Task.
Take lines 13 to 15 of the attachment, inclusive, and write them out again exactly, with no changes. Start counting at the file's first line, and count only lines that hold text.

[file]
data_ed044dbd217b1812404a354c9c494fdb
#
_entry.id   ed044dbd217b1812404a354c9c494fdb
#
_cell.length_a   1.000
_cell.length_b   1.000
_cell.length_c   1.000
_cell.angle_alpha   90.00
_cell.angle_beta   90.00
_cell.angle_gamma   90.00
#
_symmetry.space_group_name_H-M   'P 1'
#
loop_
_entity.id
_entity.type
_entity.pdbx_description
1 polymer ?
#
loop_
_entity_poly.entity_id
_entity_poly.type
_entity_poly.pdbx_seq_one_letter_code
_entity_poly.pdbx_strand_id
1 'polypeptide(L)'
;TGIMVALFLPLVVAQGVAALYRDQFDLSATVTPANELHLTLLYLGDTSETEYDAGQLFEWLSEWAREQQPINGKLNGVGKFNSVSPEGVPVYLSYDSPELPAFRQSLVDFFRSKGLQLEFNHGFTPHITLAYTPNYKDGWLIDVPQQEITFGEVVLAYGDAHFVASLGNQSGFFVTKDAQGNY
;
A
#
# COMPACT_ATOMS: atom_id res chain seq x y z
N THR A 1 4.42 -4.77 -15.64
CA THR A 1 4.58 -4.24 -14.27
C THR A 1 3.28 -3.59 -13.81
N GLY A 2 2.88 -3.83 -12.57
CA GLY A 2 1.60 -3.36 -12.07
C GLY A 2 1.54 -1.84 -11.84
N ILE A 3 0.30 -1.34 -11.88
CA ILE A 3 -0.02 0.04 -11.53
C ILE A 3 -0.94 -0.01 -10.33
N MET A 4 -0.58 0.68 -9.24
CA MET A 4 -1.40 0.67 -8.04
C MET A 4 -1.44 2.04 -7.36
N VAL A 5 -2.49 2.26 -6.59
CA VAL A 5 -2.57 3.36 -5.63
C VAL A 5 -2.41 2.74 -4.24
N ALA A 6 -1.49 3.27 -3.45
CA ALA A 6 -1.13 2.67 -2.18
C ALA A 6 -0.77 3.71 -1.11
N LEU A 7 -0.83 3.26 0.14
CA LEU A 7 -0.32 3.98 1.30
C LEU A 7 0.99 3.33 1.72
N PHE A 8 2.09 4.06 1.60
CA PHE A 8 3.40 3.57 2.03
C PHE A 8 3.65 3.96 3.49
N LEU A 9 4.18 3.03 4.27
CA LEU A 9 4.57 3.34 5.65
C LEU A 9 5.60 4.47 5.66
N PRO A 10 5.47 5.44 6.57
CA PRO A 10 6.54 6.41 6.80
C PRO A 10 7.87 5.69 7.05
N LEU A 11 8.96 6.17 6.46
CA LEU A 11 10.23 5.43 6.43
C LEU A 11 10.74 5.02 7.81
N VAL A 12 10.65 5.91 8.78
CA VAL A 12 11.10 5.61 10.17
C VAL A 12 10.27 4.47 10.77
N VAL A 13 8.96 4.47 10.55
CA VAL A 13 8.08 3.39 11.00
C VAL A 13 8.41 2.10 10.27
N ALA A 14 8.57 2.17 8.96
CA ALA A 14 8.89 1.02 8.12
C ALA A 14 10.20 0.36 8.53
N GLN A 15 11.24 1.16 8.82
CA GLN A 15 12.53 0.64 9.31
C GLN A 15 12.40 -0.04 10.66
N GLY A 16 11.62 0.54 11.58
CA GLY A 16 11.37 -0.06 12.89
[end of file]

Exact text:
#
loop_
_entity.id